Monday, 28 January 2019

Border Agencies Short of Personnel, and Face a New Problem: Illegal-Alien Families

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Building a border wall is only one of President Trumps problems.

The administration, the Los Angeles Times reported, is nowhere near hiring the thousands of new border and immigration officers it needs to contain the flood of illegal aliens.

The Times, citing official data, reported that vacancies in the nation’s key immigration agencies, Customs and Border Control and Immigration and Customs Enforcement, have increased since Trump took office.

That’s a worrisome fact given that 2,000 illegal and inadmissible aliens hit U.S. borders every day. And that is just the basic datum offered in the administration’s fact sheet that explains its Migrant Protection Plan.

Delving into the CBP’s data on border apprehensions divulges a more terrifying picture, and why the number of vacancies immigration agencies are trying to fill is so alarming.

The Times Report
“Two years after President Trump signed orders to hire 15,000 new border agents and immigration officers, the administration has spent tens of millions of dollars in the effort — but has thousands more vacancies than when it began,” the Times reported.

And even though CBP has “allocated $60.7 million to Accenture Federal Services, a management consulting firm, as part of a $297-million contract to recruit, vet and hire 7,500 border officers over five years ... the company has produced only 33 new hires so far.”

“The Border Patrol gained a total of 120 agents in 2018, the first net gain in five years,” the newspaper reported, but that isn’t near what the agency needs to add every year for the agency to do its job. That figure is 2,729 through the next five years to hit a target of 26,370 agents by 2022.

The inspector general for the Department of Homeland Security reported that the administration’s anticipated “hiring surge has not begun,” and DHS officials told the newspaper the agency has faced “ongoing difficulties with regards to hiring levels to meet our operational needs.”

Consider the numbers. Though Trump ordered the hiring of 15,000 more Border Patrol and ICE officers, CPB still has 3,000 vacancies, which is 2,000 more, the newspaper reported, than when Trump signed the order.

Even worse, “Border Patrol staffing remains below the 21,360 agents mandated by Congress in 2016, which is itself 5,000 less than Trump’s order.”

One of the problems, the newspaper reported, is Congress, which has not given the administration what it requested to expand the agencies and carry out the monumental task it faces:

After Trump signed his executive orders in 2017, ICE requested $830 million to hire about 3,000 new officers and build capacity to ultimately bring on 10,000, according to a Government and Accountability Office report.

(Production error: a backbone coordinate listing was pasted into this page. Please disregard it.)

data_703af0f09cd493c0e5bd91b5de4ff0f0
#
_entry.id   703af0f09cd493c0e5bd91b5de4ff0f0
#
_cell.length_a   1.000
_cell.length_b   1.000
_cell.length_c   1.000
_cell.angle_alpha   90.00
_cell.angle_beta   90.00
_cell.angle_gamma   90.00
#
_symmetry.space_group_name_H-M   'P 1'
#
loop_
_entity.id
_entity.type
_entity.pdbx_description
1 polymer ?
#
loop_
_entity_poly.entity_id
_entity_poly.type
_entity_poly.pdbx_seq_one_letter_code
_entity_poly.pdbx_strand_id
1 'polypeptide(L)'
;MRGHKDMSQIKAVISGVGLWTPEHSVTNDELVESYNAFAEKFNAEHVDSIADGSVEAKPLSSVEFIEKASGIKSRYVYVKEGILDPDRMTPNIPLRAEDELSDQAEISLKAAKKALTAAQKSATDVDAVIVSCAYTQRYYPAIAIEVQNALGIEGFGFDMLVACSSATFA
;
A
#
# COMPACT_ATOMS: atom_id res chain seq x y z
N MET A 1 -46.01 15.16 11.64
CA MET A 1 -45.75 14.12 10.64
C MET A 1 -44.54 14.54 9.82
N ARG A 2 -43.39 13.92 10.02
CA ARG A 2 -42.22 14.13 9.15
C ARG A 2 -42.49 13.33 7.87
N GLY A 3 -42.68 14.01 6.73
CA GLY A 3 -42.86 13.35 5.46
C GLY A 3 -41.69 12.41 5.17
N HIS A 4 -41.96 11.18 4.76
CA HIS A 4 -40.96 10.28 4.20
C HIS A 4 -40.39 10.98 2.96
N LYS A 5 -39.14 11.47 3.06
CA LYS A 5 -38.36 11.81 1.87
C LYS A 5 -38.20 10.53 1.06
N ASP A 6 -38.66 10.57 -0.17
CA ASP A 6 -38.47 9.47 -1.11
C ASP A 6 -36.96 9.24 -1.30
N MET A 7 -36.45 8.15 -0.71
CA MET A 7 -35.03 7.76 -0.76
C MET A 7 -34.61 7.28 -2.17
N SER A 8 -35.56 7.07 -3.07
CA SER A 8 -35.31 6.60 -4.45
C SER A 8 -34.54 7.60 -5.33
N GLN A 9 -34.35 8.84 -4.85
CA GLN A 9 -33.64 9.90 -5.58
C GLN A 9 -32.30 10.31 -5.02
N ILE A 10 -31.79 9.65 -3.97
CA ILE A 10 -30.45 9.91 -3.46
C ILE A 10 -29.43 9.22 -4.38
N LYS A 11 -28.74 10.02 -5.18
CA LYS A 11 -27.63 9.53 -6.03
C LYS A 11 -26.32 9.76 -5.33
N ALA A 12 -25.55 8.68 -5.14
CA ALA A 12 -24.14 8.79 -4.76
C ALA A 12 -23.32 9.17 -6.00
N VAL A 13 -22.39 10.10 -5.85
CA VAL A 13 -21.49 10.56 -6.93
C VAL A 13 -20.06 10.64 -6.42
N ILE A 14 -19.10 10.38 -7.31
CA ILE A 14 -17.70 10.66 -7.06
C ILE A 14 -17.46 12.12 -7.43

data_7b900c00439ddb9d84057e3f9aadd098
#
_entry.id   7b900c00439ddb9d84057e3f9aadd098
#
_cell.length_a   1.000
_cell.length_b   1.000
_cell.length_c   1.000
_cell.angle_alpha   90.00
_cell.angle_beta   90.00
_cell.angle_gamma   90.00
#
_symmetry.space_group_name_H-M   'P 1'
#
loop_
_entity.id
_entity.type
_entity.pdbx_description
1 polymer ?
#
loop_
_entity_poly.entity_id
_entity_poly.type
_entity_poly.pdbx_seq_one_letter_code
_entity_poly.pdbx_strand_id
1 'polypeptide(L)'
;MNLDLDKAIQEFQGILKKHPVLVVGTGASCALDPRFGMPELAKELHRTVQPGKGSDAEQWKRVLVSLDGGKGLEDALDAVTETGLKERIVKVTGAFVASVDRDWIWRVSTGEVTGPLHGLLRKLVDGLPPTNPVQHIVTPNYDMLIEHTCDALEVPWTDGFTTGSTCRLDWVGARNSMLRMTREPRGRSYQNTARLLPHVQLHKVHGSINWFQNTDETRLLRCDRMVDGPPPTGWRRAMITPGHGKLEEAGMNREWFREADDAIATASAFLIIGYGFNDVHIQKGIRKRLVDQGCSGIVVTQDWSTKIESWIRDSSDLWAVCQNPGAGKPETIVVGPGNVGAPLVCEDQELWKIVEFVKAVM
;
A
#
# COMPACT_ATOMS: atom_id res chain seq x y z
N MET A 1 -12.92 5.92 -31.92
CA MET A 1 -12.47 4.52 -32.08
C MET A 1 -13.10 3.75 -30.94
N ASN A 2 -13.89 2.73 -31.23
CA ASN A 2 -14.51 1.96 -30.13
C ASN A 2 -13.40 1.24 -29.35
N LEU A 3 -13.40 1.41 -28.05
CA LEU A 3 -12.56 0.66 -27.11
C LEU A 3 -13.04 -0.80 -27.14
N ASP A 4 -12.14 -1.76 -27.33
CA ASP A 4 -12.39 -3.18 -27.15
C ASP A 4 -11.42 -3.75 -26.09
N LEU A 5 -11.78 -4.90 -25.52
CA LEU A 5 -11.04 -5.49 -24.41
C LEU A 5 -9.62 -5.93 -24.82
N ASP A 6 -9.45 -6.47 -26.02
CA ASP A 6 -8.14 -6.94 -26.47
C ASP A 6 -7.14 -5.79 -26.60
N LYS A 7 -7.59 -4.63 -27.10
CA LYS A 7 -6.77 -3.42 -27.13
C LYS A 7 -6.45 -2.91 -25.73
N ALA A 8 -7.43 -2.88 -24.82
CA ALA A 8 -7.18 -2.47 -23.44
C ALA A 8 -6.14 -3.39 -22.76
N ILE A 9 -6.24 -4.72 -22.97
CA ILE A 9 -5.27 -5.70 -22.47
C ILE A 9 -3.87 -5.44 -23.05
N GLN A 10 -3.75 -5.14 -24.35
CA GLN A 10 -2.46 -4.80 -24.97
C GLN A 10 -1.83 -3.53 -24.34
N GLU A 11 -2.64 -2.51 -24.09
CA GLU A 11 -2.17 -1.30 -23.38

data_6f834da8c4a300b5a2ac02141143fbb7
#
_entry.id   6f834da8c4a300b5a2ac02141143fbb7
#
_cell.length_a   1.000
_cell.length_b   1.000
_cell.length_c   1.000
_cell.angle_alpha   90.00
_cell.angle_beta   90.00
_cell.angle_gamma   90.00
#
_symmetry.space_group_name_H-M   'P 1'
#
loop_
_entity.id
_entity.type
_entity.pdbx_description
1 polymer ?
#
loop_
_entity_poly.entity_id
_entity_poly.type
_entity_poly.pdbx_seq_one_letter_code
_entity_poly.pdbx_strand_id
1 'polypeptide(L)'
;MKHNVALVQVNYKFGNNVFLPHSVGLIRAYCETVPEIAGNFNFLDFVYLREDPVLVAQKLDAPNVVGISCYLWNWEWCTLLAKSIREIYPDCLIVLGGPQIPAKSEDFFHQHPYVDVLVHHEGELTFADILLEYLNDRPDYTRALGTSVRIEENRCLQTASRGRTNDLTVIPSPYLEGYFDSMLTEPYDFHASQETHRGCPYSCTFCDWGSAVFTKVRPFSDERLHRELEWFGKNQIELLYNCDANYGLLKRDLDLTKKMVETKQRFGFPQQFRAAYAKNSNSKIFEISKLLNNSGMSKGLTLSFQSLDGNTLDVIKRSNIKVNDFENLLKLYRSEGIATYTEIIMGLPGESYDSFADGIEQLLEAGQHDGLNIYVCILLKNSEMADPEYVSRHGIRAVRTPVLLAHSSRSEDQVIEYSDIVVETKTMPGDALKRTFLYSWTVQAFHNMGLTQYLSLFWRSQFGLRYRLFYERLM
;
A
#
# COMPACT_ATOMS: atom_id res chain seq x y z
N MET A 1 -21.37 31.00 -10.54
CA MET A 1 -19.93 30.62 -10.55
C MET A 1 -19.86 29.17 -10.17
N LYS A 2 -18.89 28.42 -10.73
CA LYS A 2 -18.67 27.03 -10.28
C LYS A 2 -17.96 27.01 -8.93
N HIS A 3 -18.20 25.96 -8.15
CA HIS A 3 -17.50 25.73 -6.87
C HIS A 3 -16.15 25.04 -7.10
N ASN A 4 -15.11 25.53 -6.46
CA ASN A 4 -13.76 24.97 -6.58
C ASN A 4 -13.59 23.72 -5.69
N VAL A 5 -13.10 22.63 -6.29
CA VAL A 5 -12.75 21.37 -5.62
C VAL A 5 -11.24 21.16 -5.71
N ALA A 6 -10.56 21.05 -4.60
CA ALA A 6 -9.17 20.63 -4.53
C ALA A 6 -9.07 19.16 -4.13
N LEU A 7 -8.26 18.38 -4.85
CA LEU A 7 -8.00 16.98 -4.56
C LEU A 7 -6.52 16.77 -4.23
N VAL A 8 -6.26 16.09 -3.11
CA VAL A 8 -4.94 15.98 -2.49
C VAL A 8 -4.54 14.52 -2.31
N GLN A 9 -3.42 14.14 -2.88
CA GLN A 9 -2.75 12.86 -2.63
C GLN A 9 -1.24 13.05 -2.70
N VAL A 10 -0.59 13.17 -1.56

Instead, Congress last year gave ICE $15.7 million for 65 new agents plus 70 attorneys and support staff....

For its part, CBP requested $330 million to hire 1,250 Border Patrol agents and build capacity to ultimately hire 5,000, according to the GAO report.

Congress gave CBP about $65 million in 2017 to improve hiring practices and to offer incentives for agents to transfer to understaffed sites. In 2018, it provided $20 million more than the agency sought for recruitment and retention.

So funding for the border wall aside, the administration can’t get the money it wants to fully staff the agencies that protect the country’s border.

Why More Agents Are Needed
Quoting another DHS source, the newspaper pointed to an unpleasant reality at the border that explain the need for far more personnel. The immigration system was designed to handle single, adult Mexican men, not entire families coming across the border in the tens of thousands per month.

“The number of families and children we are apprehending at the border is at record-breaking levels,” the DHS official told the newspaper.

As the administration’s Migrant Protection Plan released last week noted, “historically, illegal aliens to the U.S. were predominantly single adult males from Mexico who were generally removed within 48 hours if they had no legal right to stay; now over 60% are family units and unaccompanied children and 60% are non-Mexican. In FY17, CBP apprehended 94,285 family units from Honduras, Guatemala, and El Salvador (Northern Triangle) at the Southern border. Of those, 99% remain in the country today.”

As individual illegal aliens go, again, CPB faced 2,000 illegal and inadmissible aliens a day at the southern border. That’s 180,000 people in three short months.

But families are the problem. CPB dealt with an average 31,188 families and unaccompanied children per month so far this fiscal year, a 136 percent increase from fiscal 2017.

Meanwhile, apprehensions of family units between ports of entry in the first quarter of fiscal 2019 — 75,794 — are up 280 percent.

Border agents are overwhelmed.

Photo: CBP.gov

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